LETTER: Sculptures need rearranging
Published: Thursday, January 31, 2013
Updated: Thursday, January 31, 2013 13:01
To the editor:
Last November, I noticed something horrible had happened. There the new grass in front of the Ag building was minding its own business doing what it does best — photosynthesis — when suddenly, without warning, a giant dollop of white mass landed in front of the Ag building as if from Utah’s largest seagull. At first I dismissed it as nothing, until I realized that seagulls weren’t hanging around in November. Then it became known to me that this was “a work of art.” My mistake, so I carried on.
Don’t get me wrong, I love art. Many of my closest acquaintances are within the College of the Arts, and I happen to consider myself an artistic person. However, it would seem that the majority of my fellow students within the College of Agriculture are not quite as appreciative as I am. One thing is for certain, it definitely has an effect on the mind of the viewer. What went through most of the Ag students’ heads when they saw it were definitely “whispers in silence” and bewilderment. Most of them reflected on the art piece with profound questions like “What the shell is that?” or “Is that supposed to be a sideways horse’s hind end?” and many other colorful questions that should not be printed in a family-friendly news column. Some words may have been edited from the original quotes. We’re dealing with cowboy language. In one class, a professor took a poll as to what the sculpture looks like most. The options were toothpaste, a cloud, or Angelina Jolie’s lips.
The truth is, it really is an impressive piece of art, but the audience that has been chosen is the wrong one. The majority of Ag students — I’m not going to say all, because there are several granola, animal-loving hippies in our college, and we welcome you — just don’t really “get” art, and a crash course education such as this one isn’t the best segue to obtain open-mindedness about art. Start slowly. Speak slowly too, if they’re some hick from Tooele County. Such art, like the bronze display just a few yards away, has shapes and curves that are familiar to them. Then you can ramp it up to other things, like the sculptures of the George Washington and Abraham Lincoln, which are shapes they understand and sparks an emotion within them — many Ag students are deeply patriotic. Then you can move on to other things, like the hands embracing to the south of the TSC. That’s open to interpretation, and suddenly step by step art starts to take on meaning. When I say step by step, I literally mean I want the weird art to start as you get farther and farther away from the Ag building.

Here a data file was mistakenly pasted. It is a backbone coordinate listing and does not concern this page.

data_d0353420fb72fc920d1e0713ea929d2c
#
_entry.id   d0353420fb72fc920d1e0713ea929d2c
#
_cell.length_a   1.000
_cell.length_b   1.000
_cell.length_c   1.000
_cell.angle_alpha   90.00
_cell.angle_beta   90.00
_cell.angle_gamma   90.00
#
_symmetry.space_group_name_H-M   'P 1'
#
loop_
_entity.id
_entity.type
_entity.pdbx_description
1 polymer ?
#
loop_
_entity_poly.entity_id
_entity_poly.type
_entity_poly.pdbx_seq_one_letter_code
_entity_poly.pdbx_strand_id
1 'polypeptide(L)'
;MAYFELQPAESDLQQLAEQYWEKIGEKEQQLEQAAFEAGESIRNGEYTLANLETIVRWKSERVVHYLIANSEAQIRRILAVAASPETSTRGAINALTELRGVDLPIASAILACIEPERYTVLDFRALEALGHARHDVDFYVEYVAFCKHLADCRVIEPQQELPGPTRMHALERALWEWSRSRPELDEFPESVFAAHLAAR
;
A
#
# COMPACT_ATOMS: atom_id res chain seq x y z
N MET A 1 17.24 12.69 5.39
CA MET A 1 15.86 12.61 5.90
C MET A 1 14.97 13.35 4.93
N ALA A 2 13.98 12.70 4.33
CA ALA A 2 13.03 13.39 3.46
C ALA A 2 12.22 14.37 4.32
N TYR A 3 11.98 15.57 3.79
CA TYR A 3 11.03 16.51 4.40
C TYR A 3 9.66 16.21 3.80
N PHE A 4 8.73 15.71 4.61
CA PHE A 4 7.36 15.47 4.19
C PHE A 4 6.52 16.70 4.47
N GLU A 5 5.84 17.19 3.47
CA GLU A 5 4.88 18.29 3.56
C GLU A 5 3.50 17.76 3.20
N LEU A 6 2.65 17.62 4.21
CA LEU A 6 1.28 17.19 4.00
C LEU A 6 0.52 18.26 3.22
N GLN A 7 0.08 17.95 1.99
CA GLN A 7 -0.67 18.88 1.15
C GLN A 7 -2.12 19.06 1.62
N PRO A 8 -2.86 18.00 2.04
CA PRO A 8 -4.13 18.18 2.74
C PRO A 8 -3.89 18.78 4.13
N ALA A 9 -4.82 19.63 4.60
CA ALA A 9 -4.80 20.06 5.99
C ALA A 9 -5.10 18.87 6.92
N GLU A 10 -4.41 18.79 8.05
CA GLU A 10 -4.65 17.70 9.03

I don’t mean to disrespect Professor Ryoichi Suzuki and any of the art students who helped. I’m sure they are very proud of their work. I know every art student sees the entire campus as their canvas, but to be honest, it isn’t going to get fully appreciated all over campus. Nobody fully understands the “crashed helicopter” or “the French Fries” in front of the library either, least of all the Ag students. Sure, we may take over campus with our displays during Ag Week, and there may be an occasional cow on the Quad for reasons only beknownst to us, but at least we move the tractors off campus once Ag week is over.